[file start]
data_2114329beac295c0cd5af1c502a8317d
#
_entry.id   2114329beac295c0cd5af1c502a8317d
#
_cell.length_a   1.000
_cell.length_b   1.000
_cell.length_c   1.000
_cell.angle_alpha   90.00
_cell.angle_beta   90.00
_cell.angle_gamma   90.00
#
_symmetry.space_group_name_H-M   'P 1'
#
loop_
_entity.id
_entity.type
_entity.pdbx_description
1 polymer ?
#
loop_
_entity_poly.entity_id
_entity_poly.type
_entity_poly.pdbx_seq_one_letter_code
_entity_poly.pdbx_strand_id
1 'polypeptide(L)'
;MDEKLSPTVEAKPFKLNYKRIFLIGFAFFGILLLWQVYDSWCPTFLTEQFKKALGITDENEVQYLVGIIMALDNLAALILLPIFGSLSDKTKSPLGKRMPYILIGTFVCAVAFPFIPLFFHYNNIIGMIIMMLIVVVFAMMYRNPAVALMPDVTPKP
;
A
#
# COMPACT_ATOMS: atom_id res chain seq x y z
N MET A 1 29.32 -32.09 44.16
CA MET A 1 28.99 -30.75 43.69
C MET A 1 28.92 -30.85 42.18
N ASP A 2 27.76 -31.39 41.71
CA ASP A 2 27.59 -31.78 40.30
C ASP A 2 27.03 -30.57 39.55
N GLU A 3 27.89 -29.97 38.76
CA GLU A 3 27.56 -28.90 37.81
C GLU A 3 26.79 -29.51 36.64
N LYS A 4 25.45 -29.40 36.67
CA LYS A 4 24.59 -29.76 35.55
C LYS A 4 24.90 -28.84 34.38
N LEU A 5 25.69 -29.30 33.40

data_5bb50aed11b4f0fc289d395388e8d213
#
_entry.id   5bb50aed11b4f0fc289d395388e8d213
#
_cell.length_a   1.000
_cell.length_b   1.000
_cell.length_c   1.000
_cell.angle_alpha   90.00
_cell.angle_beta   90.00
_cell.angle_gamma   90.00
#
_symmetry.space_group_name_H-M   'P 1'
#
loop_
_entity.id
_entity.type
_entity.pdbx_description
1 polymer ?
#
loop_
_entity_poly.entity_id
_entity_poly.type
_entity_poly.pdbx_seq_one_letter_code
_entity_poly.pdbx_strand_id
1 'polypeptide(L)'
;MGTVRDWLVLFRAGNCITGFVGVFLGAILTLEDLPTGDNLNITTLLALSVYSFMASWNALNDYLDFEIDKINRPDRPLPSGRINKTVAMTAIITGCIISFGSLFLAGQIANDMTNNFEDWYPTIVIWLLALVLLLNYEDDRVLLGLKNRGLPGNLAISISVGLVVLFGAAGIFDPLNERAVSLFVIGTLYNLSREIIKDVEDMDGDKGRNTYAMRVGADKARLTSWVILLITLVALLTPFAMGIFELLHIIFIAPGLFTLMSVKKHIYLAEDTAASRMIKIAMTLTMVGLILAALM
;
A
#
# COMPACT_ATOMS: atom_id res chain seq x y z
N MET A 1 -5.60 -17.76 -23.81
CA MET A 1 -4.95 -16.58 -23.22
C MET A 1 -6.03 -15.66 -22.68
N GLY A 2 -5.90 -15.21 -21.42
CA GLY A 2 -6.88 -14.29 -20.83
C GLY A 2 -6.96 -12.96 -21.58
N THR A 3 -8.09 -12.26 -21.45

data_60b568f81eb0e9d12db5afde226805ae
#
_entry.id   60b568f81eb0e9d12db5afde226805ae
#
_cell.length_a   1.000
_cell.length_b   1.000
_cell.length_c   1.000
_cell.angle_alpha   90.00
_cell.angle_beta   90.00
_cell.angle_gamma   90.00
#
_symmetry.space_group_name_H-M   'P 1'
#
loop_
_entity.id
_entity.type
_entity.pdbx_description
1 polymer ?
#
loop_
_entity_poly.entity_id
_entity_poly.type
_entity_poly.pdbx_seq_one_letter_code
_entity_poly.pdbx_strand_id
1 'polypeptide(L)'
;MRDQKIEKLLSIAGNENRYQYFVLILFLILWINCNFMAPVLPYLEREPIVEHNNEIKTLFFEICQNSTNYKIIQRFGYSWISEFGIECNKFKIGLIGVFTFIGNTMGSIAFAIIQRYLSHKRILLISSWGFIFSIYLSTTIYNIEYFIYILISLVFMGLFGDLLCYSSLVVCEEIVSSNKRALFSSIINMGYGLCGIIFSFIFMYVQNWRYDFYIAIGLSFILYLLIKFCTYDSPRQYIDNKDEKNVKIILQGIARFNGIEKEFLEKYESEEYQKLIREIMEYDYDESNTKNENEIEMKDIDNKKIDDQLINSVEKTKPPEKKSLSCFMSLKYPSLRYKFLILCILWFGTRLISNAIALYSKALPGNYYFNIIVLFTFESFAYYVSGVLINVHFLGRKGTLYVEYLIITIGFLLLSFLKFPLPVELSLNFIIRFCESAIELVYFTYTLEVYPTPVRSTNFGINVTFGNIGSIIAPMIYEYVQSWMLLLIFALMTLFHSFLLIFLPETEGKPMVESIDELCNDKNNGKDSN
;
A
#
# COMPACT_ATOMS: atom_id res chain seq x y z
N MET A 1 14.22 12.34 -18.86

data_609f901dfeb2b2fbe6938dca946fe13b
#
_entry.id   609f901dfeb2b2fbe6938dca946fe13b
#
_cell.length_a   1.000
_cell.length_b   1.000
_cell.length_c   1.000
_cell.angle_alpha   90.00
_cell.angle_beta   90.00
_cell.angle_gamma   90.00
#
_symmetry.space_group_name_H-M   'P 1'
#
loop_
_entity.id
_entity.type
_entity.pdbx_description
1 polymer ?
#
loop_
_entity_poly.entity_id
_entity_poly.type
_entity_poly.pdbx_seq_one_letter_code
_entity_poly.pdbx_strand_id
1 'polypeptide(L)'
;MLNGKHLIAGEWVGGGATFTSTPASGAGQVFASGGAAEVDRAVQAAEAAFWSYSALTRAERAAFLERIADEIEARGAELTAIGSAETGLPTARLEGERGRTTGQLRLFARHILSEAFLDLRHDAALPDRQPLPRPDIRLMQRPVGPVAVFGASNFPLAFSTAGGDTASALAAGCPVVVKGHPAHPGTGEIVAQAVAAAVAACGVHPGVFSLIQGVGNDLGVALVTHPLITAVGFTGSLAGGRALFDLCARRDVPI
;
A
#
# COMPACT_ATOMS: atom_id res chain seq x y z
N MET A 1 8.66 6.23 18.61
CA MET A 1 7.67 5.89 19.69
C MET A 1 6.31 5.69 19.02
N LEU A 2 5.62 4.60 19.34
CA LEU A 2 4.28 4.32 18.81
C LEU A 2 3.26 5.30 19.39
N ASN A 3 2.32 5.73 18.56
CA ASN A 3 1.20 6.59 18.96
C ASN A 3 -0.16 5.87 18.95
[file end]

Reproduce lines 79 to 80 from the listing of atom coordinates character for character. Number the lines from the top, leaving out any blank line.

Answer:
C GLY A 2 -6.96 -12.96 -21.58
N THR A 3 -8.09 -12.26 -21.45